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Republicans McCain, Romney criticize Democrats Clinton, Obama on Iraq vote

Republicans McCain, Romney criticize Democrats Clinton, Obama on Iraq vote

Republican presidential candidate John McCain assailed Democratic rivals Hillary Rodham Clinton and Barack Obama on Friday for voting against U.S. legislation paying for the Iraq war, accusing them of embracing "the policy of surrender."
McCain, a senator who backed the measure, called their opposition to the spending bill "the equivalent of waving a white flag to al-Qaida."
"I was very disappointed to see Senator Obama and Senator Clinton embrace the policy of surrender by voting against funds to support our brave men and women fighting in Iraq and Afghanistan," McCain said in a statement.
Another Republican hopeful, Mitt Romney, also criticized the two _ and used the largely derided term of "Democrat Party" instead of Democratic Party.
"Voting against our troops during a time of war shows the American people that the leaders of the Democrat Party will abandon principle in favor of political positioning," said Romney, a former governor.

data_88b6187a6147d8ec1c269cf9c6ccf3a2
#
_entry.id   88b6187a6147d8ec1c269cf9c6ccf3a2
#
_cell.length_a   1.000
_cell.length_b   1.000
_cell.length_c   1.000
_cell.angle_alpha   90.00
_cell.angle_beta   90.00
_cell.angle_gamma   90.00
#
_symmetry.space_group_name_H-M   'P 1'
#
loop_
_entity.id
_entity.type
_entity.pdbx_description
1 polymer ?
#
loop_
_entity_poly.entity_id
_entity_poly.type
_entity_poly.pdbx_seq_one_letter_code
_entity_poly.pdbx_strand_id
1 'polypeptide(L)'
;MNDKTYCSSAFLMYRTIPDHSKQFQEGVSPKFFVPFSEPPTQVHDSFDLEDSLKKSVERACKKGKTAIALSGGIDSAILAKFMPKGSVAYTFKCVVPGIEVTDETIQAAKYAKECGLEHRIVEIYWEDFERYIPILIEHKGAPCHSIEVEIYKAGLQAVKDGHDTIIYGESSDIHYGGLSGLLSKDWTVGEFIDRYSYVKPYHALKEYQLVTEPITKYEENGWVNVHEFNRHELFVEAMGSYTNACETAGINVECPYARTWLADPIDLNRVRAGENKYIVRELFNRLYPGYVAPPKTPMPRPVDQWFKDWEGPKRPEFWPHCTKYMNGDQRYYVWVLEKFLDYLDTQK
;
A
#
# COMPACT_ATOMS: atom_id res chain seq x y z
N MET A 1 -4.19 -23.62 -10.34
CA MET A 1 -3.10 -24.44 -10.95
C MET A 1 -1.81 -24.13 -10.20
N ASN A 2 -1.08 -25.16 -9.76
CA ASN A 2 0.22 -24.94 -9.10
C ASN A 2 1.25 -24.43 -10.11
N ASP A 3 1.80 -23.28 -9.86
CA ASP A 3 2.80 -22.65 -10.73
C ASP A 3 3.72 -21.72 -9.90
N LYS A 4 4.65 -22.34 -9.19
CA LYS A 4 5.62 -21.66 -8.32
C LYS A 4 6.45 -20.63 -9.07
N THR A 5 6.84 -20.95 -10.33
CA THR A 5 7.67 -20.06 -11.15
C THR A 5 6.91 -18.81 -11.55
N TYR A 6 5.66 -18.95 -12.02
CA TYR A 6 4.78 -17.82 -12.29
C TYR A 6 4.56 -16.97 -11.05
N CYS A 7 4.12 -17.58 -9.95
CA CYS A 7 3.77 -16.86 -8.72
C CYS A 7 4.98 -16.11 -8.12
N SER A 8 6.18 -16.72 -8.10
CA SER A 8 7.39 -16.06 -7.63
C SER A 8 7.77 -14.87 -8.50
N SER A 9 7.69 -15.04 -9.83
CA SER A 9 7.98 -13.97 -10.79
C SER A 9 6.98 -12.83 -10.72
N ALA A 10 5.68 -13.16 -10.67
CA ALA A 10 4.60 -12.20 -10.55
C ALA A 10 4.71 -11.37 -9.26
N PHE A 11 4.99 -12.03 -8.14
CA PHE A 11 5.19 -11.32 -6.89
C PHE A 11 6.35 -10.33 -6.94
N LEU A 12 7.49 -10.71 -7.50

On Thursday night, Clinton and Obama voted against a measure in the Senate that provides money for the war through September but that lacks a timeline for troop withdrawal, a provision for which anti-war activists had fought.
Clinton, front-runner for the Democratic nomination, explained that she fully supports U.S. forces, but the measure "fails to compel the president to give our troops a new strategy in Iraq."
"Enough is enough," Obama declared, adding that President George W. Bush should not get "a blank check to continue down this same, disastrous path."
Both Clinton and Obama have faced intense pressure from the party's liberal wing and Democratic presidential challengers who urged opposition to the measure because it does not include a timeline to pull forces out of Iraq.
A week ago, the two voted to advance a measure that would force the withdrawal of troops by cutting off funding. Last year, the two voted against setting a timetable for a pull out.
With their "no" votes, Clinton and Obama earned praise from the party's left flank, which has been pushing for a quick end to the war and is an important part of the Democratic base in the primaries.
But the two also opened themselves up to criticism from Republicans that they were denying 165,000 troops the resources they need _ an argument that could be damaging in a general election.


Updated : 2021-10-18 08:41 GMT+08:00